During the past two weeks, Republicans have been feeling a tad panicked, as if they were being propelled down a white-water river, careening straight for the waterfall without a raft or a paddle. Which is why they’re now clinging to the North Korea nuclear blast story as if it was the overhanging tree branch that could save them from the final plummet on election day.
Iraq is a mess, the Mark “Maf54” Foley scandal is an embarrassment (the latest CBS-New York Times poll says that the Democrats have become the preferred party of moral values), and the economy isn’t paying the GOP any political dividends…so here, courtesy of dictator Kim Jong Il, is perhaps the October development that will finally cause voting Americans to spurn those purportedly weak Democrats and instead take refuge beneath the Republicans’ dependable national security umbrella.
That’s the talk today in conservative circles. A poster on the redstate.com website asks hopefully, “Has North Korea just blown up the Democrats' best chance to capture the House?” Republicans, sensing that the nuclear story might boost their imperiled image as the tough national security party, are now combing through the voting records of Democratic candidates, to see who might be painted as soft on the Korean threat; sure enough, they’re already assailing Maryland senatorial candidate Ben Cardin for having voted, as a member of the House, to cut spending for a missile defense system. And they might find it useful that Nancy Pelosi, the House Speaker in waiting, voted against the establishment of such a system; so did congressman Sherrod Brown, the Democratic senatorial candidate in winnable Ohio.
Meanwhile, the commentator Rich Lowry thinks the North Korean test is vivid proof that voters shouldn’t trust the Democrats with their lives: “Ned Lamont, the liberal hero who vanquished Connecticut Sen. Joe Lieberman in a Democratic primary in August, declared a few months ago that our nation is stronger when we ‘negotiate with our enemies.’ He thus neatly summarized post-9/11 Democratic foreign-policy thought in four words. The criminal regime of North Korea…has now issued a rejoinder to this foreign-policy axiom that measured 4.2 on the Richter scale.”
And conservative blogger and political analyst Tom Bevan puts it bluntly: “By almost any standard, the testing of a nuclear bomb by a rogue regime is a pretty significant event. It is also, one would hope, worthy of a great deal of attention and a far more serious debate than the one we've been having for the last ten days over a few pervy IMs from a gay Congressman. Obviously, with only 30 days or so left to the election, this represents a pretty big, and perhaps final opportunity for Republicans to put the focus back on national security….Republicans will be more than happy to sling mud back and forth and refight the issue of whose to blame over North Korea because it keeps the focus off Mark Foley and off Iraq. It may not be exactly the fight the GOP wanted to have for the final four weeks of the midterm election, but it will certainly do. Beggars, after all, can't be choosers.”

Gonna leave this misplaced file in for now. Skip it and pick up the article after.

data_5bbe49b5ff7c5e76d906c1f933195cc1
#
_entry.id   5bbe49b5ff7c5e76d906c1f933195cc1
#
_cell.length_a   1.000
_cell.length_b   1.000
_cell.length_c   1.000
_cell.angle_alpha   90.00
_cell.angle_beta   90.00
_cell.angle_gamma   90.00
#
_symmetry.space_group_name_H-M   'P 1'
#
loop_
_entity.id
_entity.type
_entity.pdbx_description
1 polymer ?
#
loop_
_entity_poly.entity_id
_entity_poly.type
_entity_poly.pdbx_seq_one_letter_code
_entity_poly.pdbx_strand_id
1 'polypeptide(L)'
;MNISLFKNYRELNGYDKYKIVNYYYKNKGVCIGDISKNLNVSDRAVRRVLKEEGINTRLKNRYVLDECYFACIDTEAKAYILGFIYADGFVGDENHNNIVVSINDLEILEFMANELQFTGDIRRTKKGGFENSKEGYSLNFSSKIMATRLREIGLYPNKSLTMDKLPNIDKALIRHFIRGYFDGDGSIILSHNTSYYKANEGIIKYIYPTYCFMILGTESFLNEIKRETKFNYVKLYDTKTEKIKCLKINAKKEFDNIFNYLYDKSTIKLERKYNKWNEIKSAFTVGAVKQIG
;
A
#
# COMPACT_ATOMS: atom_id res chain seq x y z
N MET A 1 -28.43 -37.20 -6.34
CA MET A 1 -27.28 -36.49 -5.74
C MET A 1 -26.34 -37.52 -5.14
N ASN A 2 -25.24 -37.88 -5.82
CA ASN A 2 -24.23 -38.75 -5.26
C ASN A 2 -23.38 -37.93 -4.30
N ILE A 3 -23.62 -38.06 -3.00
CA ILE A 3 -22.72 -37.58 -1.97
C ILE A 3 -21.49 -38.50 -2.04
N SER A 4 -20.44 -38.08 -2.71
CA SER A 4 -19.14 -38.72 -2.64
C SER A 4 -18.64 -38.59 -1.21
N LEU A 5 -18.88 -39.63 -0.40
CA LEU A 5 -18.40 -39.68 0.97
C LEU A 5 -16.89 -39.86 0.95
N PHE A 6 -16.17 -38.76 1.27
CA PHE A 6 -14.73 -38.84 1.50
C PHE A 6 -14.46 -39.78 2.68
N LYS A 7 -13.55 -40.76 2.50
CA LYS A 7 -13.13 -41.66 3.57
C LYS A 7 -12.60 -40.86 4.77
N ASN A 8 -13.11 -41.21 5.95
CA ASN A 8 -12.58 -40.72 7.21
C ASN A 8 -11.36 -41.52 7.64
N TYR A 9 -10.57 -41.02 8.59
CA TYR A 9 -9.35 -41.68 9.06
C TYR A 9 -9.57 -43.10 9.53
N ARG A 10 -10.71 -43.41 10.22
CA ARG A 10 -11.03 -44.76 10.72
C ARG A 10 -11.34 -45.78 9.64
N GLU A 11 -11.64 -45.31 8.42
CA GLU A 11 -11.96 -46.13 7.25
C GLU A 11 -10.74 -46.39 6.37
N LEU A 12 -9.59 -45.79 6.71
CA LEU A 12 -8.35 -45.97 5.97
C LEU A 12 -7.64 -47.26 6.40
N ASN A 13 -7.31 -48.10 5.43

So the question is whether the North Korea story really has the potential to send the Republicans soaring northward in the polls. Will voters, perhaps sensing a threat to their safety, quickly forget their frustrations with the governing party and seek shelter within the Republicans’ protective embrace? Or will the boom above a faraway mountain turn out to be a bust for the GOP?
One political development is already evident: the Democrats have not gone into their traditional defense crouch. Quite the contrary, this time. They are confident that they can paint this event as a byproduct of the Bush misadventure in Iraq.
Rather than cede the dialogue to the GOP, they clearly feel that they can fight back on solid ground. It was noteworthy, in today’s New York Times, that the key Democratic talking point was most prominently articulated by Sam Nunn, the former Georgia senator who in his day was respected by both parties as a credibly hawkish policymaker. In just a few sentences, he argued that the North Korean test is proof of President Bush’s failure to make America safer: “What it tells you is that we started at the wrong end of the ‘axis of evil.’ We started with the least dangerous of the countries, Iraq, and we knew it at the time. And now we have to deal with that.”